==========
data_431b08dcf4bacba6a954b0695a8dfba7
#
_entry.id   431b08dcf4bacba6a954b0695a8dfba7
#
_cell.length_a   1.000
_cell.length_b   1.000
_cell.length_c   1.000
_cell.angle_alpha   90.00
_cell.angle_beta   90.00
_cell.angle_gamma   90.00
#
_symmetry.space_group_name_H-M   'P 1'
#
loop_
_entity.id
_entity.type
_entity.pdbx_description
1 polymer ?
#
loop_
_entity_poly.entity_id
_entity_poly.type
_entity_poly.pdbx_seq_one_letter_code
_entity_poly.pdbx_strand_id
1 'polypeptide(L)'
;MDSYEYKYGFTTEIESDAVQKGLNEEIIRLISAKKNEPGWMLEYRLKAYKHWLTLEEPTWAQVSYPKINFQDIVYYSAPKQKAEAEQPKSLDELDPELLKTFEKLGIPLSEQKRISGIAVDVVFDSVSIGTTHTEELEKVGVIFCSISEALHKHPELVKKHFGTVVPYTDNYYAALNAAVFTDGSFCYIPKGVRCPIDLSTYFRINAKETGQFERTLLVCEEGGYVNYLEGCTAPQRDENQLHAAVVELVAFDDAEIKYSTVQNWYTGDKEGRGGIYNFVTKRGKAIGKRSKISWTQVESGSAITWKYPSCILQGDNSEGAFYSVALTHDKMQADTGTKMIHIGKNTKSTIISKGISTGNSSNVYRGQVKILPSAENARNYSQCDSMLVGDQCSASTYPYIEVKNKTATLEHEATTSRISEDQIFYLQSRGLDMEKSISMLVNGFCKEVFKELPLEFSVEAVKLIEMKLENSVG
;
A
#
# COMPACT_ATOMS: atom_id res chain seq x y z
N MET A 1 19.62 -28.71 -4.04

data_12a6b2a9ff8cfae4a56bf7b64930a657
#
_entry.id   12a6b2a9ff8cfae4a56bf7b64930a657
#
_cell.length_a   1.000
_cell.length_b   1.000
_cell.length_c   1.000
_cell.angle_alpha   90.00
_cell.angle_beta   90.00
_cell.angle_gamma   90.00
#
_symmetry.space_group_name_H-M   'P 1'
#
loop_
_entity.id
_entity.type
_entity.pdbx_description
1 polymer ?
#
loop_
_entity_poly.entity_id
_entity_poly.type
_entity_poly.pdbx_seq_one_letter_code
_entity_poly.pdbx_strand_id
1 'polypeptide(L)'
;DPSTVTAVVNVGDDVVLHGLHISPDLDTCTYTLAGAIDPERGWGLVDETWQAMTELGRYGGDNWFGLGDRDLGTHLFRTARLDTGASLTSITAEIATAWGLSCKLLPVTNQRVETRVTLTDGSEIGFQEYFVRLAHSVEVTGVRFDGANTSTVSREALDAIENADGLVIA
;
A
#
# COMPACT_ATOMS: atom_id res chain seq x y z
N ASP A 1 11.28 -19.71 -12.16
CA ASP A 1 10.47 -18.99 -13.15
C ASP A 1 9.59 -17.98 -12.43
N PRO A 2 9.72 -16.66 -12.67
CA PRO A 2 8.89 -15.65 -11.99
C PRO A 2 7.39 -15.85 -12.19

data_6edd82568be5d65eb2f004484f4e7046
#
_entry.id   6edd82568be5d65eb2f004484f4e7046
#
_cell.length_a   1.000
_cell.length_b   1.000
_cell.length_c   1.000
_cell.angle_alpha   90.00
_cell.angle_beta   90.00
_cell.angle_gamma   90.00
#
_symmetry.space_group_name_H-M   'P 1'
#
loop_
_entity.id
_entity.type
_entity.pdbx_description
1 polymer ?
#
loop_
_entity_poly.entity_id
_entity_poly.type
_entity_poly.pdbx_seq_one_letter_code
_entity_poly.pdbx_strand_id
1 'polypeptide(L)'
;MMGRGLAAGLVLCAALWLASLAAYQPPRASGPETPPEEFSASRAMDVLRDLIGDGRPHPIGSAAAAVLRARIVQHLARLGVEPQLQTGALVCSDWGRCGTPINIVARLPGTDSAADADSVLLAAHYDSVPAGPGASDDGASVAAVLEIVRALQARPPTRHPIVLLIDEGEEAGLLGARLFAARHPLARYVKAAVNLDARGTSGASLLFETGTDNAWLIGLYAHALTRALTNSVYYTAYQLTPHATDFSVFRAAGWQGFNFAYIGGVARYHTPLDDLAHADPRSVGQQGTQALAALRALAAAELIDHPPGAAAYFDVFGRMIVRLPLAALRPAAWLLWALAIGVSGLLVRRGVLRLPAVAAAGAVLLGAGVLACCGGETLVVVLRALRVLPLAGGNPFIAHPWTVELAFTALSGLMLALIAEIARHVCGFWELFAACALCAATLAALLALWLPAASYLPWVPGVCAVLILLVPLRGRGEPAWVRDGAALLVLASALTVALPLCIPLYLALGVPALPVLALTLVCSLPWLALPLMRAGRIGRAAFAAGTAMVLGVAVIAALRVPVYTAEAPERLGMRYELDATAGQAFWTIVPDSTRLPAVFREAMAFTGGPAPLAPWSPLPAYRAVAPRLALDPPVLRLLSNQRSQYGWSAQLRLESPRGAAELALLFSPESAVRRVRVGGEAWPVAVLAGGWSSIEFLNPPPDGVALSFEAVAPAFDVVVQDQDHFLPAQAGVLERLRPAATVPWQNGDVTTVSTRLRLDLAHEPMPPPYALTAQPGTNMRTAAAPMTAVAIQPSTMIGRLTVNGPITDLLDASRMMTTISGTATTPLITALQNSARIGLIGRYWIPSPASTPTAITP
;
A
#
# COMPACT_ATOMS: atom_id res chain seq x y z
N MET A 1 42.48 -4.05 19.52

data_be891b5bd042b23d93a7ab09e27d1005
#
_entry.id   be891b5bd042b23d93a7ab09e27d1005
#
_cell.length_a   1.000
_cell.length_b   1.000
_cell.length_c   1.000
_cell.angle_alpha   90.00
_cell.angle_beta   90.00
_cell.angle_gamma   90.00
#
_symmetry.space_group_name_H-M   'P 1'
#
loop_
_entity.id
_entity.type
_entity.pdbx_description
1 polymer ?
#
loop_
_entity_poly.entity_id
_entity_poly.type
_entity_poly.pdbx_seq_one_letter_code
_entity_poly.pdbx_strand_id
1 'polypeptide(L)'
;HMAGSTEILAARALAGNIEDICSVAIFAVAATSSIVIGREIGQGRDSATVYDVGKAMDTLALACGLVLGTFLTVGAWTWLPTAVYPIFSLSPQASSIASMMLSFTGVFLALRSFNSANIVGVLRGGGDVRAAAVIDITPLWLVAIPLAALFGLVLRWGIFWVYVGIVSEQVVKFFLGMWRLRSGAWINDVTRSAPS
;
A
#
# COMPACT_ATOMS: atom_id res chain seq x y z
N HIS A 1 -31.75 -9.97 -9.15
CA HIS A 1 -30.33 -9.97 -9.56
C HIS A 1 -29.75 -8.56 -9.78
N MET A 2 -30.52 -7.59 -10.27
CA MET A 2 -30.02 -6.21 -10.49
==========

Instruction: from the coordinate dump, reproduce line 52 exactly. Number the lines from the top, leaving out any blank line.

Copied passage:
_entity_poly.entity_id